As we move into 2014, small business owners are cautiously optimistic. The National Federation of Independent Business noted in November that small business owners were a bit more hopeful than they had been earlier in the year, even with plateaued sales and slightly lower earnings. Think about how you want to project your business image in 2014. Maintain an optimistic outlook and reinvest in your marketing efforts, and 2014 will be a great year for your business.
Engage in Social Media
If social media is something you deal with rather than embrace, rethink this attitude. Social media’s power lies in its ability to drive word-of-mouth advertising. At the very least, create a company profile on LinkedIn. LinkedIn is what the Yellow Pages were a generation ago: If your business isn’t listed with it, its authenticity is questionable to some folks. A basic LinkedIn page is free and easy to set up, and the service features many valuable resources including membership in LinkedIn groups, news related to your business and your local market and even professional advice.
If you are a B2C, set up a Facebook business page as well. It’s free as well, and recent Pew research shows Facebook is the most trusted online source to get recommendations for products and services. Plus, Facebook provides useful information about who has visited your page and “liked” it, which in turn can help you adjust your marketing messages.
Talk to Your Customers Through Twitter
Twitter works for both B2C and B2B businesses. According to Pew Research, 18 percent of all adults who are online use Twitter, and 19 percent of those earn $75,000 per year or more. Another 19 percent are between the ages of 30-49. If you don’t have a Twitter account, get one. It’s free and ridiculously easy to use. Tweet updates about sales, specials and news that would interest your customers. Items posted to your Facebook page will give you some ideas.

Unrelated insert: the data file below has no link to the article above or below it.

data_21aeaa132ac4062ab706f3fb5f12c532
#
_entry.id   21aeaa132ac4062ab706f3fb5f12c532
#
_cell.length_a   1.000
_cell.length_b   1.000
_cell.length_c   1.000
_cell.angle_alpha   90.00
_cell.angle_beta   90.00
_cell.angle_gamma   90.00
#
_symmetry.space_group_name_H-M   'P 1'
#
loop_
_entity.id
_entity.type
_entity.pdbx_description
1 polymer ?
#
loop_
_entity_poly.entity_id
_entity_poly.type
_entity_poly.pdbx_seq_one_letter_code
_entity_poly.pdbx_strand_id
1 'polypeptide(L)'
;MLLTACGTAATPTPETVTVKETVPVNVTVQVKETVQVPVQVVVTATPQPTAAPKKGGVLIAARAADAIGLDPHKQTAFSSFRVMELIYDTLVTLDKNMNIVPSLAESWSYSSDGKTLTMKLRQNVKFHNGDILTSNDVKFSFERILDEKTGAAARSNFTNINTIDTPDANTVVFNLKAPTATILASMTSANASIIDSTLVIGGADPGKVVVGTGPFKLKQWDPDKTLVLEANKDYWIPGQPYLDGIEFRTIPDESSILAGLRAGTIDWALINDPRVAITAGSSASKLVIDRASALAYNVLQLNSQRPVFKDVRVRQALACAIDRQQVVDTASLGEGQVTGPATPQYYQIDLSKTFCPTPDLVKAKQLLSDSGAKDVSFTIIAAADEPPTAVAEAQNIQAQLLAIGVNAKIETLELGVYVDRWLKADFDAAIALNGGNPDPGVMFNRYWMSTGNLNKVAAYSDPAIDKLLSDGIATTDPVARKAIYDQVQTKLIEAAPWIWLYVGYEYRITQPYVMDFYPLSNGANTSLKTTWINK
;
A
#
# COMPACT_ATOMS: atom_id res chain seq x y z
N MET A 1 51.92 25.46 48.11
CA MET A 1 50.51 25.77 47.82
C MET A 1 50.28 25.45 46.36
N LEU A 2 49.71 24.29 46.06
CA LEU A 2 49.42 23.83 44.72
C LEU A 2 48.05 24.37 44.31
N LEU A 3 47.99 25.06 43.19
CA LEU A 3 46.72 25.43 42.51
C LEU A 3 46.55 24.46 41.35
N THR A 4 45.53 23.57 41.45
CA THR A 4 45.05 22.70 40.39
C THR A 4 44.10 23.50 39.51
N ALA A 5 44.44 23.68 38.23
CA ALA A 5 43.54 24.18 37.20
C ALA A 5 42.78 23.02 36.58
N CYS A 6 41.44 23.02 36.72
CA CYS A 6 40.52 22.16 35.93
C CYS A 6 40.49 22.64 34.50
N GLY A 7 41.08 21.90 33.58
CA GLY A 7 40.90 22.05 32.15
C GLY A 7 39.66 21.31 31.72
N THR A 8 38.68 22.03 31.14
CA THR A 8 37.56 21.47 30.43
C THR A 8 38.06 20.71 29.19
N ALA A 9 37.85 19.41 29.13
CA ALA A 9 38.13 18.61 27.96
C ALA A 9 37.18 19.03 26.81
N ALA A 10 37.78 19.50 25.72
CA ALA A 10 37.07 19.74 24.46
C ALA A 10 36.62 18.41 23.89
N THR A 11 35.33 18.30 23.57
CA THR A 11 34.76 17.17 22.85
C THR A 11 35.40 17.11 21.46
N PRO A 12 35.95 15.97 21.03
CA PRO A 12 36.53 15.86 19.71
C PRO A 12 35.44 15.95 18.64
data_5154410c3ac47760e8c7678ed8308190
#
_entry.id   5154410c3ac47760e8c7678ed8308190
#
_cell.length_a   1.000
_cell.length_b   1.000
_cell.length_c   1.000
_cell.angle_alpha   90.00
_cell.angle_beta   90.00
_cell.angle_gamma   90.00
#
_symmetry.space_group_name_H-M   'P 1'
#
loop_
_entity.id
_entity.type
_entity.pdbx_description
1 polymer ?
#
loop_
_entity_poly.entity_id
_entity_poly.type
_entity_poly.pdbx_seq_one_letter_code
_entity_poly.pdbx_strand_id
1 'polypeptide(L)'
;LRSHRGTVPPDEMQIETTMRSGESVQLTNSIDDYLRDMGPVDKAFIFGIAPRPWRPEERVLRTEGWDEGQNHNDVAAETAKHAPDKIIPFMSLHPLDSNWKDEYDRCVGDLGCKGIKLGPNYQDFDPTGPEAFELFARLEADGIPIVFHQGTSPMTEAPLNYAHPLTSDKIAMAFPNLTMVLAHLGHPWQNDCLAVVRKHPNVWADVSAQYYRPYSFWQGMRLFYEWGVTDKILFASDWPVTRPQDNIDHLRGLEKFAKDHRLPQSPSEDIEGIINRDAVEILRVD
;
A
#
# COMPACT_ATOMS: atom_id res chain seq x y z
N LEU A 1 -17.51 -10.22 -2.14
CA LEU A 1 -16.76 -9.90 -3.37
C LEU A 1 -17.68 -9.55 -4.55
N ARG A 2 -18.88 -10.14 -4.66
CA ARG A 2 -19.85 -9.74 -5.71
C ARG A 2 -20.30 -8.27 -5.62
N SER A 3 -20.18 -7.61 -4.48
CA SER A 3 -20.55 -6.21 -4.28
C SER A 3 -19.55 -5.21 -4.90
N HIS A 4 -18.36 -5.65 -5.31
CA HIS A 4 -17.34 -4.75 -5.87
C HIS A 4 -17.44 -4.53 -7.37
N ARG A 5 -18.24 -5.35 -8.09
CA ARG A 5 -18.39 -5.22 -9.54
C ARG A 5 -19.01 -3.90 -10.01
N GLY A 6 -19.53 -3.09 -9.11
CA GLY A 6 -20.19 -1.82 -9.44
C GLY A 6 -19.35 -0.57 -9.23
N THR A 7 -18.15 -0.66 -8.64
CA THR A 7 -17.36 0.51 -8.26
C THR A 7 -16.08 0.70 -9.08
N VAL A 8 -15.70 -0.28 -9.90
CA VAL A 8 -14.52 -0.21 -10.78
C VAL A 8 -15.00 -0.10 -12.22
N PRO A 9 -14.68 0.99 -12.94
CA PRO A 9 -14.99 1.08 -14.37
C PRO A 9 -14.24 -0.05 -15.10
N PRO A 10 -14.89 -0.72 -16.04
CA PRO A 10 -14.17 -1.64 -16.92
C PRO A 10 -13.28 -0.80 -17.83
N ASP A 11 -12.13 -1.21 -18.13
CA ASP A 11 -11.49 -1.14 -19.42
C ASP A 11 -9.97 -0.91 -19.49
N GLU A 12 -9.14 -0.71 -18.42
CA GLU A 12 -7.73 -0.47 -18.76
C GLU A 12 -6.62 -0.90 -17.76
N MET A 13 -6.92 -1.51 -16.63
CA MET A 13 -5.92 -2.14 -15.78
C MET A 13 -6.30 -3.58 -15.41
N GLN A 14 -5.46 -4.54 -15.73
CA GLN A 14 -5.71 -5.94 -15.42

Revisit Your Hard Copy Materials
When was the last time you reviewed your hard copy marketing materials? If you’ve been using the same old copy and design on the same old brochures and fliers for years, it’s time for a refresh. Even a new logo can be a breath of fresh air. Major companies like Yahoo, Billboard and Nivea have updated or changed their logos. The same goes for content. Too much of the same thing, and your company blends in—help it stand out.
If you can afford to do so, hire a professional writer and graphic designer to look these items over and provide a fresh outlook on content and design. The cost is minimal, and it’s a legitimate business expense. You can get recommendations for these services using your new social media skills.
Printing is another area to ask for recommendations in. Changes in printing processes and advancements in technology make online printing services a good choice, as you no longer have to go with whoever’s local. You upload your design and content and test fonts, colors and background before you place the order. You’ll see and approve your product before it gets printed, too, which helps avoid mistakes and misunderstandings.
Send out Brief ENewsletters
Enewsletters still work well, especially for B2Bs. While blogs have taken over some of the enewsletter’s functions, the fact is that people still love their email. More than 2.5 million people still pay for email services, according to The Consumerist.
For those whose communications are informative rather than urgent, email is still useful. According to the Email Stat Center, people do read their email. OK, so 72 percent do it to pass time, but 67 percent check it at their desk (presumably, at work) and 57 percent do so during lunch.
Spend time to write and email newsletters that are brief, easy to read on a smartphone and link to your website. Use lots of bullets to break up the content. A good marketing expert can assist with this.